Crash Victims: A World Bank study reveals that in the event of a traffic crash, 75 per cent of affected poor households in India reported a decline in their income

The consequences of a traffic crash are worse for rural households than for urban ones. The financial and social impact is disproportionally more severe on the rural poor, especially the women, says a recently- released World Bank report.

Shivani Gupta
| Updated: Last updated on February 23rd, 2021,

Photo: Narinder Nanu/flickr

The impact of  a road accident on economically backward  households is devastating for members of the family and pushes them into further poverty and debt. This was one of the key findings of a report by the World Bank, titled Traffic Crash Injuries and Disabilities: The Burden on Indian Society. The study revealed how more than 75 per cent of poor households in India reported a decline in their income as a result of a traffic crash. The financial loss for them amounted to the equivalent of more than seven month’s household income; in a richer household, the loss would be no more than that of a month’s income.  

The study that was conducted in 2020, between May and July, showed that the incidence of fatality post-crash was higher among victims from low income households than those from high income households. 

According to the report, released on February 13, as a consequence of road crashes between January 2005 and July 2019, 44 per cent of rural households reported at least one death as compared to 11.6 per cent of households in urban areas; 50 per cent of the women surveyed were severely affected by a decline in their household income; and none of the involved truck drivers was able to avail of cashless treatment at the hospital.  

Photo: Harry/flickr

A multi-stage purposive sampling method was used to select the target respondents for this study. The key target groups included road crash victims/their family members who had undergone a serious injury or fatal crash, and truck drivers involved in a crash in the last 15 years (January 2005 – July 2019).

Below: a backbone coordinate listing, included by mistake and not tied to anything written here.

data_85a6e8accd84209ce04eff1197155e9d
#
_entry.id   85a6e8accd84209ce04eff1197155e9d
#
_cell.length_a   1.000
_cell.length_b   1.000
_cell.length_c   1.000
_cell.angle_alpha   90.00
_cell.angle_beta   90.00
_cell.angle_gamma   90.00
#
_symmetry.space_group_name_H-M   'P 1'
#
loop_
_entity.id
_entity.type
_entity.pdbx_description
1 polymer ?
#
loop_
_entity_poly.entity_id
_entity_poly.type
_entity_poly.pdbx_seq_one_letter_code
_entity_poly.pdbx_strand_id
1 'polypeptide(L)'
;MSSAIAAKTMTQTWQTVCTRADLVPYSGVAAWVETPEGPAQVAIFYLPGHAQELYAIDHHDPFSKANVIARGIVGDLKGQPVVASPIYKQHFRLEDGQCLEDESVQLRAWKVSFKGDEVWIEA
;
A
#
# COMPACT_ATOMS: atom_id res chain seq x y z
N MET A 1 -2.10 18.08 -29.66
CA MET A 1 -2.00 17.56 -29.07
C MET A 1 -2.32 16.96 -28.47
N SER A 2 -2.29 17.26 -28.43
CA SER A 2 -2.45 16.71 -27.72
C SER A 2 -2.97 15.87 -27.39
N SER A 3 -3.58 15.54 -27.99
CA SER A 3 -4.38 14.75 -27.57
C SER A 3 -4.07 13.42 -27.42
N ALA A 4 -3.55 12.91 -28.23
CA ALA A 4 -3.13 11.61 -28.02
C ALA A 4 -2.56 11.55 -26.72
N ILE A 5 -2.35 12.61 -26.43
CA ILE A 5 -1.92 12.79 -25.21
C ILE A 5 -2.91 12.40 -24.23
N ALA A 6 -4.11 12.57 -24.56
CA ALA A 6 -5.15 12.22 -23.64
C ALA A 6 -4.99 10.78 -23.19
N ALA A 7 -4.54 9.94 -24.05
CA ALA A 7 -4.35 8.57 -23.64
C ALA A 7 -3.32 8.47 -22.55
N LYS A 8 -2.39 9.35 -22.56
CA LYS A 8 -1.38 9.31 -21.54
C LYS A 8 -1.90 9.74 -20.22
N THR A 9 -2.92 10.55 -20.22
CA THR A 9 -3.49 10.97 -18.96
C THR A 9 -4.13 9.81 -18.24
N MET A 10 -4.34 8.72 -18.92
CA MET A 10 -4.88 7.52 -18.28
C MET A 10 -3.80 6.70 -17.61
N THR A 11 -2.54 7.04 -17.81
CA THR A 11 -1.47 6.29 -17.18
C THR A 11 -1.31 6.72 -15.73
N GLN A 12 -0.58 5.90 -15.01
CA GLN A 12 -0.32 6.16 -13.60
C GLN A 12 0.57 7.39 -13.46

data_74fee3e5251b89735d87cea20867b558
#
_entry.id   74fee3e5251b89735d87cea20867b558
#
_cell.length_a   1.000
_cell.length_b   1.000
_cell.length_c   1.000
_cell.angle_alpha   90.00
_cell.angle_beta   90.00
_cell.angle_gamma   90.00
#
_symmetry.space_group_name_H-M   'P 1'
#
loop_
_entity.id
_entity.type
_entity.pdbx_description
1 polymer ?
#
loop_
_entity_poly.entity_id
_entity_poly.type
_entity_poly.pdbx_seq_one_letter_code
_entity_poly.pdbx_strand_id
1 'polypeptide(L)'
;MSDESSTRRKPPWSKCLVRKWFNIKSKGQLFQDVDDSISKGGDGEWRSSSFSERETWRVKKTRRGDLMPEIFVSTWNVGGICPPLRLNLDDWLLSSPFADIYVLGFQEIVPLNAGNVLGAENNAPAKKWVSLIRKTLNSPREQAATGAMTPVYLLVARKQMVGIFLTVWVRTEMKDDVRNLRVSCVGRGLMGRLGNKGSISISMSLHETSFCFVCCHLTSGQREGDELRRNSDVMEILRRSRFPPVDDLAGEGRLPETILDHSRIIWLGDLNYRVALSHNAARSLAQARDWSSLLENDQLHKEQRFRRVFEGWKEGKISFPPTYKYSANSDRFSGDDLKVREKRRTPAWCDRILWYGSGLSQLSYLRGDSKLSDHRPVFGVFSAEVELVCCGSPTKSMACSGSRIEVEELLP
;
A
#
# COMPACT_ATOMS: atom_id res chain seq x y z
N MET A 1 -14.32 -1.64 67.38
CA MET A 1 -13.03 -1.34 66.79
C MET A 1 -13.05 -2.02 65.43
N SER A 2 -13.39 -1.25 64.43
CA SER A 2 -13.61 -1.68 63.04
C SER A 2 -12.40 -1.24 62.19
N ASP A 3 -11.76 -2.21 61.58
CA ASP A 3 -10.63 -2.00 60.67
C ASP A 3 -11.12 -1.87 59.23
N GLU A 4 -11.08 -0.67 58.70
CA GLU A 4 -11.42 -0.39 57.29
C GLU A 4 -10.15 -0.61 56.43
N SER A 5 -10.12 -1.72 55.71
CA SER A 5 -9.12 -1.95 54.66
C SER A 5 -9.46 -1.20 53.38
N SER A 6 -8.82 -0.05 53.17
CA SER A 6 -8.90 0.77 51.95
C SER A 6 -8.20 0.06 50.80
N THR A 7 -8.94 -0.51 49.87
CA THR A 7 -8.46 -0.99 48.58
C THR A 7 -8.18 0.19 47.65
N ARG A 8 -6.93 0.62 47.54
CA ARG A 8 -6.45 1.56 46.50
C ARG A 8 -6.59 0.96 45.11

A large share of the deaths and injured reported were pedestrians and cyclists, mainly representing working age adults from the poorer strata of society. The risk of a victim undergoing disability after a crash was twice more likely among low income households in rural areas, noted the study.

“Road crashes can have a devastating and disproportionate impact on the poor, thrusting a family into deep poverty,” reiterated Hartwig Schafer, vice-president, South Asia region, World Bank. 

Besides the financial impact of road crashes, there was also a social impact. About 64 per cent of low-income households reported a deterioration in their standard of living, and more than 50 per cent reported suffering depression, post-crash.

Photo: Clara and James/flickr

Road crashes claims more than 400 lives a day in India

As per the Ministry of Road Transport and Highways (2018), India has one per cent of the world’s vehicles but accounts for 11 per cent of all road accident deaths and six per cent of total road crashes. In the last decade alone, road crashes killed 1.3 million people, and injured over five million in the country.

A 2018 report by the World Health Organization shows India tops the world in road crash deaths with more than 400 deaths per day.

“We have taken a number of positive initiatives to reduce road crash deaths in India. With the support of all stakeholders in our society, I am committed to reducing road crash deaths by 50 per cent by 2025,” said Nitin Gadkari, minister, road transport and highways, and micro, small and medium enterprise.  

“This report highlights the link between poverty and impact of road crashes. I urge all state governments to effectively implement the Motor Vehicles (Amendment) Act, 2019 and work together to mitigate the effects of road crashes on poor and disadvantaged sections of the population,” he added.

Photo: thierry viquesnel/flickr

Women bear the brunt 

The report also revealed the sharp rural-urban divide and the disproportionate impact of these crashes on women. The survey showed that the income decline for low-income rural households (56 per cent) was more severe when compared to low-income urban (29.5 per cent) and high-income rural households (39.5 per cent).

But, it was the women, across rich and poor households who bore the brunt of the impact. They were forced to take up extra work, assume greater responsibilities, and take on more caregiving responsibilities after a crash. About 40 per cent of women reported a change in their working patterns, post-crash, while around 11 per cent reported taking up extra work to deal with the financial crisis.

Photo: El Freddy/flickr

Few truck drivers aware of insurance and legal compensations

The report revealed how two thirds of the truck drivers surveyed were not aware of a third-party liability insurance. The truck drivers also displayed poor awareness about legal compensation and had low access to insurance coverage.  None of the drivers had applied for, or benefited from cashless treatment at hospitals, Solatium Fund for hit and run cases, or ex-gratia schemes.

“The findings of the report identify the areas that require immediate improvements such as efforts towards postcrash emergency care and protocols, insurance and compensation systems,” said Piyush Tewari, CEO and founder of SaveLIFE Foundation, a national nonprofit focused on road safety. The study by the World Bank was done in collaboration with SaveLIFE Foundation.

The report recommended policy-oriented approaches for saving lives and improving the ability of victims and their families to get back on their feet. This included providing the families immediate financial, medical and legal aid.